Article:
This has been a week for two of my good friends. They each fell for scams.
One was reeled in by an online puppy profile, where the pricing for “Henry” was a steal.
The other was threatened on the phone, based on a fake alert of their stolen identity for crimes committed out-of-state.
Based on the stressful events of this week in helping my friends recover, I share the (relatively) brief play-by-play here to give some insight into the experience and any key items that were learned as a result.
Scam #1: Fake dog breeder. Loss of $500.
I don’t condone the purchase of dogs from breeders, though I did get insight on general etiquette in purchasing from a breeder through my friend. Here were some signs that items were not in order:
- The breeder for the dog in question, wasn’t the actual breeder. They were an “agent” for the breeder.
- The agent couldn’t clarify what kind of food the puppy was eating to transition to the home environment. They proposed all sorts of food options.
- They didn’t answer questions directly or provided generic responses.
- Images communicated were not of the same dogs pictured online. Only slightly different in look, but close enough to effectively fool.
- A language barrier prevented clarification on questions and pricing.
- Payment was not through website credit card payment processors. It was through a money transferring app.
- The price was $500. This was said to include the vaccines, de-worming and overall clean bill of health.
- The agent noted delays in shipping out the puppy on a flight from Texas. (Where the breeder was supposedly located.)
- The agent asked for additional money for the carrier and additional fees.
At this point, you might be wondering…why would I buy after this communication confusion and overall red flags? My friend had already purchased a dog previously for a larger sum where they flew out a dog from a breeder in Chicago a few years prior. They were willing to go through a similar experience at a lower risk in purchasing at $500. For the type of dog they were searching for, $1,000 – $3,000 is often the asking price for a healthy, vaccinated puppy of around 8 weeks. They were willing to take a risk, and it was undeniably too good to be true.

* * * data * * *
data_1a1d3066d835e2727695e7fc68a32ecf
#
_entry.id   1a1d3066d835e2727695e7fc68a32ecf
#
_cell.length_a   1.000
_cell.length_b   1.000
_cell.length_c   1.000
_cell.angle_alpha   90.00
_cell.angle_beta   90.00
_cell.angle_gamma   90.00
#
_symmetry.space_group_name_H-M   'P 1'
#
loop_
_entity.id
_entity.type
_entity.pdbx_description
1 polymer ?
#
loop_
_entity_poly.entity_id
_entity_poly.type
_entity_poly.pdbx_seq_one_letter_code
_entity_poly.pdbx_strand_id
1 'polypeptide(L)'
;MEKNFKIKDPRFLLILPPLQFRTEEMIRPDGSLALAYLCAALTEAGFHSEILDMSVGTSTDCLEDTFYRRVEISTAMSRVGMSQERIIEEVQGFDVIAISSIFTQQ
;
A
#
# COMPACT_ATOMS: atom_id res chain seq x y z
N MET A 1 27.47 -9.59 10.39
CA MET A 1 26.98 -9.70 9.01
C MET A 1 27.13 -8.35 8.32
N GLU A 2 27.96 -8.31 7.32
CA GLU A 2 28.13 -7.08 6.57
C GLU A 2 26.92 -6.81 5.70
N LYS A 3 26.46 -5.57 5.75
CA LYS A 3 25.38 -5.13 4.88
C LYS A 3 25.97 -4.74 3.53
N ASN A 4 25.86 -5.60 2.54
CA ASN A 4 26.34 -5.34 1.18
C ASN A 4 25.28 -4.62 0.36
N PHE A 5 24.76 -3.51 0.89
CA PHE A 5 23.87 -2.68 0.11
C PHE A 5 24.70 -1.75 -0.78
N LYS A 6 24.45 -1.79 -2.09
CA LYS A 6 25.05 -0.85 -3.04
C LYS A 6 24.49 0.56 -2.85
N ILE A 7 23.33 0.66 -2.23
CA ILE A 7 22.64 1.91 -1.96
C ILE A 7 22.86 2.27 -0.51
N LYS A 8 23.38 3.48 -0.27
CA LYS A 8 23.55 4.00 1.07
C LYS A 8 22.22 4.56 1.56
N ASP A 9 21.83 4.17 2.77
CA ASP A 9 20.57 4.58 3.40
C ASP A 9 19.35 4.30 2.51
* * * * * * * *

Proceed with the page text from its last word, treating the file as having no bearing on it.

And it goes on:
When did they realize?: At the point where the agent asked for nearly three times the price of the puppy, following the base price submitted via an app for the puppy. This was mentioned to cover the “unanticipated” fees for shipping, carrier and flight fees.
What did we learn?: Never pay via apps. It’s better to pay via credit card online when opting to purchase. Additionally, the rule of thumb is to visit the breeder directly to interact with the dog. (How else would you know your new pet’s personality?) or hop on a video call with the breeder. You have to be able to communicate fully and understand what you’re paying for. There’s no cheap routes in purchasing a dog from a breeder.
Was there any resolution? Reporting to the FTC, BBB and to the FBI occurred, in addition to filing a police report and contacting the money transferring app. However, based on the nature of the scam and the ability of the attackers to disappear electronically, there was not an option to refund the money or track the scammers.
Scam #2: Stolen Identity. Loss: $25,000
This one is hard to write about without grimacing.
- My friend received a call while at a vet appointment from “federal agents”.
- The scammers gave an alert that my friend had an individual who was impersonating them and had taken over their identity in various crimes domestically.
- My friend was threatened to keep quiet, not mention the issue to anyone and stay on the line as they spoke to various members of different United States agencies such as the FBI and the DEA.
- Scammers provided secure information about my friend and the scammers “authenticated” their federal status in ways that were altogether hard for my friend to discredit.
- My friend was told their accounts were frozen and suspended for 24 hours.
- They were warned their communication was being recorded for all messages and calls to others to speak about the issue.
- They were told a federal agent would make contact with them the following day at 10 am and they couldn’t discuss the case until then.
- From there, they were made to go to different stores, purchase cash cards, and mail them in a package that was overnight air, expedited and certified to another agency across the country.
When Did They Realize? An hour after they got home, which was around 2-3 hours after sending the packages through UPS. The feeling was that things had gone too far and they called the police, which confirmed their suspicion.